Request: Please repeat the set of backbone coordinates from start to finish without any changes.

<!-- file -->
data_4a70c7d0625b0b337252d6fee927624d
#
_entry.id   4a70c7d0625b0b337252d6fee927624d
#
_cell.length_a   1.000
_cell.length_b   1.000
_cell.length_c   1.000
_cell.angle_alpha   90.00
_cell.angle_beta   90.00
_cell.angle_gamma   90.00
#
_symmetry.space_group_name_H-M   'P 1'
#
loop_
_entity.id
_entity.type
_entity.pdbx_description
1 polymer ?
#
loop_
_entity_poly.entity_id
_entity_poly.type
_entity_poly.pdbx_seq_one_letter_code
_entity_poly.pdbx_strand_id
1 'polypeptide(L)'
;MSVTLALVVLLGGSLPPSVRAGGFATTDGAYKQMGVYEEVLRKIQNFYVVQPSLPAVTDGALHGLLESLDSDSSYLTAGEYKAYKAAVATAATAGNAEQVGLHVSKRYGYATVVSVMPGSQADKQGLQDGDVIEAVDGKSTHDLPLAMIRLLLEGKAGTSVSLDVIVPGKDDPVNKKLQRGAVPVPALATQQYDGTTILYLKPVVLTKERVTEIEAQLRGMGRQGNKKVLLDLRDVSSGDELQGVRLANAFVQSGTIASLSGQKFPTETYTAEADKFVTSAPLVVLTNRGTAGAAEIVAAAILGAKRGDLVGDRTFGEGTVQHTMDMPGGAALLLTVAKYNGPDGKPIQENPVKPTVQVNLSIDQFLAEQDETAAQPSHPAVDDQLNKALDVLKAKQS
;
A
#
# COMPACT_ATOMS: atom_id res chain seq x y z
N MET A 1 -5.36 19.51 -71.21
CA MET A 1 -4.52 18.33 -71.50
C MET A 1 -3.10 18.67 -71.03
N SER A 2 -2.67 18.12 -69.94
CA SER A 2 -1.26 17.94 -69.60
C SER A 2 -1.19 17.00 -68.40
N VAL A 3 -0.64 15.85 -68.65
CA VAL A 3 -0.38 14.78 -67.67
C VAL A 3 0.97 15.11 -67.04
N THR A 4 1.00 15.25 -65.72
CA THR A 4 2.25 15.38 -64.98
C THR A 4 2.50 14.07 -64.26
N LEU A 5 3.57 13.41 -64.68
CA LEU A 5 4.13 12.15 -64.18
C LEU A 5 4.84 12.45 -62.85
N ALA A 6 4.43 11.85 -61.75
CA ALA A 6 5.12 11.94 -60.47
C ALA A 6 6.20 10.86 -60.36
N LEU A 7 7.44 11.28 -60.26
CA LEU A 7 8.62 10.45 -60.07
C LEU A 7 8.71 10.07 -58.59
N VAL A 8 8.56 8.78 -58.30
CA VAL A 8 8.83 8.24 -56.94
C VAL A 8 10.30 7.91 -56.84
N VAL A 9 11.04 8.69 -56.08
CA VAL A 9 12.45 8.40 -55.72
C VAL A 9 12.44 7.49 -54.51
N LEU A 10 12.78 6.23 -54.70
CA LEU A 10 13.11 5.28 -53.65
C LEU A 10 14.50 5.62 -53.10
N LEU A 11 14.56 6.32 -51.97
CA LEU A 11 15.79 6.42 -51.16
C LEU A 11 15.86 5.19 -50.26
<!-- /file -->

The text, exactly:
data_4a70c7d0625b0b337252d6fee927624d
#
_entry.id   4a70c7d0625b0b337252d6fee927624d
#
_cell.length_a   1.000
_cell.length_b   1.000
_cell.length_c   1.000
_cell.angle_alpha   90.00
_cell.angle_beta   90.00
_cell.angle_gamma   90.00
#
_symmetry.space_group_name_H-M   'P 1'
#
loop_
_entity.id
_entity.type
_entity.pdbx_description
1 polymer ?
#
loop_
_entity_poly.entity_id
_entity_poly.type
_entity_poly.pdbx_seq_one_letter_code
_entity_poly.pdbx_strand_id
1 'polypeptide(L)'
;MSVTLALVVLLGGSLPPSVRAGGFATTDGAYKQMGVYEEVLRKIQNFYVVQPSLPAVTDGALHGLLESLDSDSSYLTAGEYKAYKAAVATAATAGNAEQVGLHVSKRYGYATVVSVMPGSQADKQGLQDGDVIEAVDGKSTHDLPLAMIRLLLEGKAGTSVSLDVIVPGKDDPVNKKLQRGAVPVPALATQQYDGTTILYLKPVVLTKERVTEIEAQLRGMGRQGNKKVLLDLRDVSSGDELQGVRLANAFVQSGTIASLSGQKFPTETYTAEADKFVTSAPLVVLTNRGTAGAAEIVAAAILGAKRGDLVGDRTFGEGTVQHTMDMPGGAALLLTVAKYNGPDGKPIQENPVKPTVQVNLSIDQFLAEQDETAAQPSHPAVDDQLNKALDVLKAKQS
;
A
#
# COMPACT_ATOMS: atom_id res chain seq x y z
N MET A 1 -5.36 19.51 -71.21
CA MET A 1 -4.52 18.33 -71.50
C MET A 1 -3.10 18.67 -71.03
N SER A 2 -2.67 18.12 -69.94
CA SER A 2 -1.26 17.94 -69.60
C SER A 2 -1.19 17.00 -68.40
N VAL A 3 -0.64 15.85 -68.65
CA VAL A 3 -0.38 14.78 -67.67
C VAL A 3 0.97 15.11 -67.04
N THR A 4 1.00 15.25 -65.72
CA THR A 4 2.25 15.38 -64.98
C THR A 4 2.50 14.07 -64.26
N LEU A 5 3.57 13.41 -64.68
CA LEU A 5 4.13 12.15 -64.18
C LEU A 5 4.84 12.45 -62.85
N ALA A 6 4.43 11.85 -61.75
CA ALA A 6 5.12 11.94 -60.47
C ALA A 6 6.20 10.86 -60.36
N LEU A 7 7.44 11.28 -60.26
CA LEU A 7 8.62 10.45 -60.07
C LEU A 7 8.71 10.07 -58.59
N VAL A 8 8.56 8.78 -58.30
CA VAL A 8 8.83 8.24 -56.94
C VAL A 8 10.30 7.91 -56.84
N VAL A 9 11.04 8.69 -56.08
CA VAL A 9 12.45 8.40 -55.72
C VAL A 9 12.44 7.49 -54.51
N LEU A 10 12.78 6.23 -54.70
CA LEU A 10 13.11 5.28 -53.65
C LEU A 10 14.50 5.62 -53.10
N LEU A 11 14.56 6.32 -51.97
CA LEU A 11 15.79 6.42 -51.16
C LEU A 11 15.86 5.19 -50.26